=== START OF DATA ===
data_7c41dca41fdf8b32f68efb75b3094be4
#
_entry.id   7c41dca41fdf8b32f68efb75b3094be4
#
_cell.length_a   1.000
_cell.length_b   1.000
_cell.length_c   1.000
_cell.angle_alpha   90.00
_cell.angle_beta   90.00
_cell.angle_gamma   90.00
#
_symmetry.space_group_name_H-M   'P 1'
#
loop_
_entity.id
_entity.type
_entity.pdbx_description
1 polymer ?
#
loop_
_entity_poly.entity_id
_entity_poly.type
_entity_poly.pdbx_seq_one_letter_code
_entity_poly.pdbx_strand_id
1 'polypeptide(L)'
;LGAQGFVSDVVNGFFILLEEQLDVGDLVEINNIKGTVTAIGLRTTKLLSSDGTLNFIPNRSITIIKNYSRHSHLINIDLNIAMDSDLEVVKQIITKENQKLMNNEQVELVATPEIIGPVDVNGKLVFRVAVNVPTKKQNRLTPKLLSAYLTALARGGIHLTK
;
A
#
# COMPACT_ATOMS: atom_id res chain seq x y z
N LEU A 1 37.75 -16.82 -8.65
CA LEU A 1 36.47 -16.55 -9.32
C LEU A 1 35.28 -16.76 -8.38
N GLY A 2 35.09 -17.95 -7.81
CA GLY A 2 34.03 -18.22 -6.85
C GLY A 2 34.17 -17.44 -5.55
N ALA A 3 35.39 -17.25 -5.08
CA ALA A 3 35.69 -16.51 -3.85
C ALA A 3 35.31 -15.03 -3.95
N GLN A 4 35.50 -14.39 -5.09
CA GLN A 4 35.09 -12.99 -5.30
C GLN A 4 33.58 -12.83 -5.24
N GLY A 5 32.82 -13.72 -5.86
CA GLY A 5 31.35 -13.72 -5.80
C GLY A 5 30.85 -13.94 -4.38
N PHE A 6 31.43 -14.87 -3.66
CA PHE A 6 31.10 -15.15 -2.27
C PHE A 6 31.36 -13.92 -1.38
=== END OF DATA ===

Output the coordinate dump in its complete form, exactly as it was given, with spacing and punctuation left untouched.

data_7c41dca41fdf8b32f68efb75b3094be4
#
_entry.id   7c41dca41fdf8b32f68efb75b3094be4
#
_cell.length_a   1.000
_cell.length_b   1.000
_cell.length_c   1.000
_cell.angle_alpha   90.00
_cell.angle_beta   90.00
_cell.angle_gamma   90.00
#
_symmetry.space_group_name_H-M   'P 1'
#
loop_
_entity.id
_entity.type
_entity.pdbx_description
1 polymer ?
#
loop_
_entity_poly.entity_id
_entity_poly.type
_entity_poly.pdbx_seq_one_letter_code
_entity_poly.pdbx_strand_id
1 'polypeptide(L)'
;LGAQGFVSDVVNGFFILLEEQLDVGDLVEINNIKGTVTAIGLRTTKLLSSDGTLNFIPNRSITIIKNYSRHSHLINIDLNIAMDSDLEVVKQIITKENQKLMNNEQVELVATPEIIGPVDVNGKLVFRVAVNVPTKKQNRLTPKLLSAYLTALARGGIHLTK
;
A
#
# COMPACT_ATOMS: atom_id res chain seq x y z
N LEU A 1 37.75 -16.82 -8.65
CA LEU A 1 36.47 -16.55 -9.32
C LEU A 1 35.28 -16.76 -8.38
N GLY A 2 35.09 -17.95 -7.81
CA GLY A 2 34.03 -18.22 -6.85
C GLY A 2 34.17 -17.44 -5.55
N ALA A 3 35.39 -17.25 -5.08
CA ALA A 3 35.69 -16.51 -3.85
C ALA A 3 35.31 -15.03 -3.95
N GLN A 4 35.50 -14.39 -5.09
CA GLN A 4 35.09 -12.99 -5.30
C GLN A 4 33.58 -12.83 -5.24
N GLY A 5 32.82 -13.72 -5.86
CA GLY A 5 31.35 -13.72 -5.80
C GLY A 5 30.85 -13.94 -4.38
N PHE A 6 31.43 -14.87 -3.66
CA PHE A 6 31.10 -15.15 -2.27
C PHE A 6 31.36 -13.92 -1.38